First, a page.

If it's downhill on the other side, gears are selected as appropriate. Generally, I'd rather pedal down to keep the juices flowing. If I go straight to coasting, I tend to cramp.
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Old 09-23-11, 09:45 AM   #6
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Gear down,be patient,leave your ego at the bottom.

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Old 09-23-11, 09:48 AM   #7
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Get a single speed, then you'll learn climbing technique.
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Originally Posted by bragi "However, it's never a good idea to overgeneralize."
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Old 09-23-11, 09:53 AM   #8
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This whole video is really cool but the very end of it has some hill climbing tips from Bill Strickland that I have always tried to remember.

http://www.youtube.com/watch?v=GgNIznMX-NE&t=78m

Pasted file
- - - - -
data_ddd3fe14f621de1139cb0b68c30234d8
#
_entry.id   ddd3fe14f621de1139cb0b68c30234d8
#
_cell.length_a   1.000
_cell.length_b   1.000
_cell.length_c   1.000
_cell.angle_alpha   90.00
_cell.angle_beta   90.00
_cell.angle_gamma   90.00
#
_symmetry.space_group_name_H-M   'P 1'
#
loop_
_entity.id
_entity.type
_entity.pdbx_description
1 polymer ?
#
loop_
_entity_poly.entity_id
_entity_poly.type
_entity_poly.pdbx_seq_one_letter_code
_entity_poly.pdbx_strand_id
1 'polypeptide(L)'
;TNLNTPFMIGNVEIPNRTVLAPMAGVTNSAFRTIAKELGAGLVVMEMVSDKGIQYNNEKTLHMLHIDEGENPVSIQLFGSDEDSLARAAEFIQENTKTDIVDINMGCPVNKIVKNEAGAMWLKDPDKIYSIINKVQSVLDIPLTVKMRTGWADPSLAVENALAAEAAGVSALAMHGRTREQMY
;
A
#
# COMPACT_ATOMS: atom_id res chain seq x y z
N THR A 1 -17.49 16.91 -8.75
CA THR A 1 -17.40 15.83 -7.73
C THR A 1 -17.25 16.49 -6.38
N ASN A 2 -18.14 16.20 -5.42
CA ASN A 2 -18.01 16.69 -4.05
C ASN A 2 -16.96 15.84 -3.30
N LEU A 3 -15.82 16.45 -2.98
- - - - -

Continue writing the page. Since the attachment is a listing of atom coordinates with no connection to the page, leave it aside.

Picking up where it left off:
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Old 09-23-11, 09:53 AM   #9
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With rolling hills I try to build up as much momentum as possible on the way down and I normally end up in a 53/11 or 53/12 combo. On the way up the next hill I'll work my way up the cassette (9 speed) until I'm out of that range of usefulness (not sure what cog that is, but it's before being cross chained too much), then go to the 39 ring and shift down twice on the cassette, then work my way back up the cassette again. I'll stand before things get to hard to keep up the momentum. On long climbs, I'll end up alternating between spinning and standing.
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Old 09-23-11, 09:59 AM   #10